Belief in brief: Eastern Orthodoxy

A section of faith facts
Saturday, April 21, 2007 | 12:00 a.m. CDT; updated 1:18 p.m. CDT, Tuesday, July 22, 2008

Eastern Orthodoxy, one of the three major branches of Christianity, has more than 200 million members worldwide. It stresses the continuity of the church traditions originally established by the apostles.


The word orthodox, derived from two Greek words, means “right teaching” or “right worship,” implying doctrinal consistency.

“In the first 500 years after the death of Christ, there was a period of development, but then afterward the liturgies were fixed,” said the Rev. Christopher Stade, pastor of St. John Chrysostom Russian Orthodox Church in House Springs. Since then, “the traditions haven’t changed.”

Eastern Orthodoxy and the Roman Catholic Church separated in the Great Schism of 1054. Unlike the Catholic Church, the Orthodox Church is made up of half a dozen independent churches, each local to a region or country of the world, Stade said.

“Immigrants brought their respective churches to America,” Stade said. “This is why there is such an overlapping of Orthodox churches (in the U.S.).” It is not the case in Europe, where there is only one type of Orthodox church in each country.

The Russian Orthodox Church is the largest Orthodox church today. The largest in the U.S. is the Greek Orthodox Archdiocese of America. The patriarch of Constantinople is head of the Orthodox Church, but is considered to be the leader among equals.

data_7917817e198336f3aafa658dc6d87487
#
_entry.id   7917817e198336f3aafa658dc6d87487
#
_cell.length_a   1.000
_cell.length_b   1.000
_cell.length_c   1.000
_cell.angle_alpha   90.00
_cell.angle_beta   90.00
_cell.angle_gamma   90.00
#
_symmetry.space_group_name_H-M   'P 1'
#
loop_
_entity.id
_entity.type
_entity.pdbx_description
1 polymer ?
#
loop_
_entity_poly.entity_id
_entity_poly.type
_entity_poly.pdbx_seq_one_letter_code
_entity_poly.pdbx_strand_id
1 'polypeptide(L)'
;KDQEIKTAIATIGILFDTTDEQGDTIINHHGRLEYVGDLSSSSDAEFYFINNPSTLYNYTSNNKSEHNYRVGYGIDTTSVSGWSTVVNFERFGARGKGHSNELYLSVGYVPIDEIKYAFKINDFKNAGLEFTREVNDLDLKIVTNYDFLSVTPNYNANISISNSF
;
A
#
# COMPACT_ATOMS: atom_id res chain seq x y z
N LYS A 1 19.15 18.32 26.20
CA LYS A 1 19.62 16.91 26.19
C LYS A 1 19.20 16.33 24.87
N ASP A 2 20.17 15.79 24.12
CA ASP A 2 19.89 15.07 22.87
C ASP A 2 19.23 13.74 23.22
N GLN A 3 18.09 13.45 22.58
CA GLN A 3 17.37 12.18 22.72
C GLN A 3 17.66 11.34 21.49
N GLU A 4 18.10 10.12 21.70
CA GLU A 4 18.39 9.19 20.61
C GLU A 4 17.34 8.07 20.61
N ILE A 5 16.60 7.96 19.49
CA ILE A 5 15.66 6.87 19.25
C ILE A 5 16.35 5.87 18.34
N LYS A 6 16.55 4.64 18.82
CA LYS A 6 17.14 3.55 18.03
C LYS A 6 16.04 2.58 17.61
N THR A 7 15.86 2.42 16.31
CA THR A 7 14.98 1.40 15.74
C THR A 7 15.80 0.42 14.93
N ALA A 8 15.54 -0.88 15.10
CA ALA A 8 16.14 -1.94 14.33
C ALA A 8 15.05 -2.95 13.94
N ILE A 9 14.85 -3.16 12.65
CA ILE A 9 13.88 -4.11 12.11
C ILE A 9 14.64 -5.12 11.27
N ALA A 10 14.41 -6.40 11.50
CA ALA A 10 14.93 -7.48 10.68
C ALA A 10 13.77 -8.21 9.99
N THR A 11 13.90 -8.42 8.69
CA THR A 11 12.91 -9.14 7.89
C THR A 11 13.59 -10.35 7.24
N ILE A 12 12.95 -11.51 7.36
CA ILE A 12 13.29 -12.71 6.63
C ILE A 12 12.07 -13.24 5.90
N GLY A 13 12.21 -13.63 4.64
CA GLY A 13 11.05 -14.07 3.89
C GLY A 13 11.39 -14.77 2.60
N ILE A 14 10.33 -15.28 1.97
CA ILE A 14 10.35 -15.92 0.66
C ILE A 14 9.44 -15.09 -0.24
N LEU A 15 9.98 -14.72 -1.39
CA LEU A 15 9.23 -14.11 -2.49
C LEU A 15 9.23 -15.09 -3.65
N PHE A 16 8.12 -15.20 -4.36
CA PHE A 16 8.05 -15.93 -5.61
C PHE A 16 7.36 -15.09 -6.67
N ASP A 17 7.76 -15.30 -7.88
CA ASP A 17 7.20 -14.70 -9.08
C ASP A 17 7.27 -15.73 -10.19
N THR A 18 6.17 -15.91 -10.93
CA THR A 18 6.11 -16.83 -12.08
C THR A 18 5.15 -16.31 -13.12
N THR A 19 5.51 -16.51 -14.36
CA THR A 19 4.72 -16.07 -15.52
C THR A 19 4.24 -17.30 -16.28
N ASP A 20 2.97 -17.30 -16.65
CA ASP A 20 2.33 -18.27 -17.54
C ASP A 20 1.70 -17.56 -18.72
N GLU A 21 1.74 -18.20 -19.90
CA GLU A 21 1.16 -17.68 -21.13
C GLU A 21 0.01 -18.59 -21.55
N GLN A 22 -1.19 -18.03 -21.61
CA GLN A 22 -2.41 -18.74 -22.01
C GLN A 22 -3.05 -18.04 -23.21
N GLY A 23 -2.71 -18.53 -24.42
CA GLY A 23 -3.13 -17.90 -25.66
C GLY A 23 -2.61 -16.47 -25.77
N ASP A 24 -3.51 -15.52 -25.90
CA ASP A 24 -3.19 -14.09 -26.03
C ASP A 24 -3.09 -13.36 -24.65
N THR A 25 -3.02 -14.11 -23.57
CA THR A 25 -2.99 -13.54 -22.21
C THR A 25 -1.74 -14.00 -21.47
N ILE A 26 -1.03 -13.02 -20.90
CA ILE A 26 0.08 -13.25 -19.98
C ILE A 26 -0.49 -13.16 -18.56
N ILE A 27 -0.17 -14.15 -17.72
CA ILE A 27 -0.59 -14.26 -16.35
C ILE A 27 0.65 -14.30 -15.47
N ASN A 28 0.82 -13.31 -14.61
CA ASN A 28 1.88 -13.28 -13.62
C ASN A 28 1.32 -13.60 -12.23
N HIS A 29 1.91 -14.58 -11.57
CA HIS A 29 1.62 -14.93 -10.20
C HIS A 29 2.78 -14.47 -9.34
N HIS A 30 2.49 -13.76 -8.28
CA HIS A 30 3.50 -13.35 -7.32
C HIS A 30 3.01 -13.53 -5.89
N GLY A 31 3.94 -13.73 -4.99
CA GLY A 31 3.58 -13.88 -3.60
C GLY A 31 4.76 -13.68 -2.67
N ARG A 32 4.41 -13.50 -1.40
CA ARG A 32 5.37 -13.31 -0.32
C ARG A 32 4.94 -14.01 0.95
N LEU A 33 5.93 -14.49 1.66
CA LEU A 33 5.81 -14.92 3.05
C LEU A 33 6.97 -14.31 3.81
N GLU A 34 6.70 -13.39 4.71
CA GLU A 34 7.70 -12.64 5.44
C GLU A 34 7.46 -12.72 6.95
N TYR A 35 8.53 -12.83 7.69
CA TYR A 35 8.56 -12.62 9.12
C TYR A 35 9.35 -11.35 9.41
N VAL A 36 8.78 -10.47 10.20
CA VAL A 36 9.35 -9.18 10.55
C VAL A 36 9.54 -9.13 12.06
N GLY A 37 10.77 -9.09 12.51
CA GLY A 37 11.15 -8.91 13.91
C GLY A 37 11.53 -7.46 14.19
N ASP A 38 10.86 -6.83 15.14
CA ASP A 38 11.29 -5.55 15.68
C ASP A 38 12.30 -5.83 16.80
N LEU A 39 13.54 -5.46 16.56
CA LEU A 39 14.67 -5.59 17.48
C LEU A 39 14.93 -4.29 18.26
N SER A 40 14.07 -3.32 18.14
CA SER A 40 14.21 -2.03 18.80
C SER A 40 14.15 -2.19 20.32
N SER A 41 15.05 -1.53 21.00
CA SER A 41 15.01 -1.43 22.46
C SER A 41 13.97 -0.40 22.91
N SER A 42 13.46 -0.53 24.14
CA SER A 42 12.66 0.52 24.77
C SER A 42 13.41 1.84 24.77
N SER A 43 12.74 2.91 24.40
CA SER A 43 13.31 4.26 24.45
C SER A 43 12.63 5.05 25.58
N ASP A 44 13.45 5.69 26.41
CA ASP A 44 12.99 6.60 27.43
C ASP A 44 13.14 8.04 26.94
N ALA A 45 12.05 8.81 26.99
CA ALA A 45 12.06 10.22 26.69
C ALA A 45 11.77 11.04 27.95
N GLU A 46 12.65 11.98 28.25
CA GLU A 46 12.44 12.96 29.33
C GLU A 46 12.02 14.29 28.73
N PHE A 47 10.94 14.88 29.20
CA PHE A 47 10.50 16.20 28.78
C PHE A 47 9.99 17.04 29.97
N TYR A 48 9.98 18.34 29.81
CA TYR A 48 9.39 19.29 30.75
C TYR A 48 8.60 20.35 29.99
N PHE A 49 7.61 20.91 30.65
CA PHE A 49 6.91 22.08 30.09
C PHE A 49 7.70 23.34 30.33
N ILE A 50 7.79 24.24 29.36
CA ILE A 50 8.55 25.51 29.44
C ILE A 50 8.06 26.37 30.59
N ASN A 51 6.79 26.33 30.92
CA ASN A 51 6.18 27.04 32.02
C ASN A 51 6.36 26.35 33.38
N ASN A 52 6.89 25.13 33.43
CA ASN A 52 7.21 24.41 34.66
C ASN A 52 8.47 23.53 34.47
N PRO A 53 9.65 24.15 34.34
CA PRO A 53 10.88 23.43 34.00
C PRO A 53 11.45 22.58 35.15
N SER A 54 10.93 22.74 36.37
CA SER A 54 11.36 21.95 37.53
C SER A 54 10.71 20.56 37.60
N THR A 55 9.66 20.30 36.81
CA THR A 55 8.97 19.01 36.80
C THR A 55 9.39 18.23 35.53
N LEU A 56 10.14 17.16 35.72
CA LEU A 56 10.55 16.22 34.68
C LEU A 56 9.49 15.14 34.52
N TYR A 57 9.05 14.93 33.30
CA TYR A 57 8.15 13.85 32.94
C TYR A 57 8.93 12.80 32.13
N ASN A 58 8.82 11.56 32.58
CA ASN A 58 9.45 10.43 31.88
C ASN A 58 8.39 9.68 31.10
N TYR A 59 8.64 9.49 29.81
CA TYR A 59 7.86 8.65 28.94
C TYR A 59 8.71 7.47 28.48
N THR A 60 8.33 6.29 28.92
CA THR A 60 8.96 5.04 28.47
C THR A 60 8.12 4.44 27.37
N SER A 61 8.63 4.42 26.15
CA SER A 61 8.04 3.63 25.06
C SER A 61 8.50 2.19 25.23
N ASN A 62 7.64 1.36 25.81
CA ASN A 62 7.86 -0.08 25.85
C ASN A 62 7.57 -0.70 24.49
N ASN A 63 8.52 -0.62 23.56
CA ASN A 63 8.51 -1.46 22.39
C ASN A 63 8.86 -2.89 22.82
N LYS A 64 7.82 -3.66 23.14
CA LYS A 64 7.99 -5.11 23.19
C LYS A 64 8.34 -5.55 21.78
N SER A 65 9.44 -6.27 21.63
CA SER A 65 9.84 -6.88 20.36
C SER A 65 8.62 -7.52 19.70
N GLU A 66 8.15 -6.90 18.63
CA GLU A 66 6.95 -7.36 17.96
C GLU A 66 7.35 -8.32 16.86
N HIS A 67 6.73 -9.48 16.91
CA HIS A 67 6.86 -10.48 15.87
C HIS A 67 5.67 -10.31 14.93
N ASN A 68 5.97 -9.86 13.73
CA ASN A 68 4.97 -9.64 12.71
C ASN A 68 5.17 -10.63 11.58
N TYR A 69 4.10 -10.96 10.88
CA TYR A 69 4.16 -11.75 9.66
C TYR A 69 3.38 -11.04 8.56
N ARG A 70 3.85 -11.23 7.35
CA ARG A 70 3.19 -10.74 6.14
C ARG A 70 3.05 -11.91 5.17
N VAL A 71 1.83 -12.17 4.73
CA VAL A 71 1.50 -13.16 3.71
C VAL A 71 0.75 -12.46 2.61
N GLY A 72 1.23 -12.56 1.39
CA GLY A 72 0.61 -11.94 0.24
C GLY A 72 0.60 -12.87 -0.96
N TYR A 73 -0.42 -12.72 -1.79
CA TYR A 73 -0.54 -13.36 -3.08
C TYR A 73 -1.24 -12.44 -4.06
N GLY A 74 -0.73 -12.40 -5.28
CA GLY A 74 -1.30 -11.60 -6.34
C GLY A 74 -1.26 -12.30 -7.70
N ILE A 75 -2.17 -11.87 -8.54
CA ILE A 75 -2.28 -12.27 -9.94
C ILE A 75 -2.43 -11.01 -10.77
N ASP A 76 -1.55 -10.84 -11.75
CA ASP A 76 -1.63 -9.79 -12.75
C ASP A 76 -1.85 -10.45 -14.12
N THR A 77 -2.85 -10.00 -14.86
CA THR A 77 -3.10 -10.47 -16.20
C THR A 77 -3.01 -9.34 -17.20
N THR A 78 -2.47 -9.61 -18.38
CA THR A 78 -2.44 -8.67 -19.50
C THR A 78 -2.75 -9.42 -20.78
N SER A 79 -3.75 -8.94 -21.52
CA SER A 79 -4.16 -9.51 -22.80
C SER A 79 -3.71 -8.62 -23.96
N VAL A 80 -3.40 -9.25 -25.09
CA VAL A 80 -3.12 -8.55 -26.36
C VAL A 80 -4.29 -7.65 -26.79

Icons, or religious images, are one of the most notable features of Eastern Orthodoxy. They are used for prayer, with the images serving as a meeting point for the living members of the church on earth and the saints in heaven.

Eastern Orthodoxy is also known for its abundance of hymns, which do not differ in content but can differ in melody from church to church, Stade said.

The Orthodox Church allows married men to become priests; however, the rank of bishop is reserved only for members of the celibate or widowed clergy.


This year marks the 1600th anniversary of St. John Chrysostom’s death in 407. He is one of the most prominent saints in the history of the Eastern Orthodox Church. St. John Chrysostom Russian Orthodox Church will host a celebration expected to draw people from across the nation in honor of its namesake from Sept. 28 to 30.


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yvonne coleman May 25, 2007 | 9:08 p.m.

Too brief. Should get in touch with the priest with the church in downtown St. Louis for further elaboration on the Eastern Orthodox Church. He heads a 1000+ member congregation in the Greek Orthodox church. A wonderful man whose name right now slips my mind.

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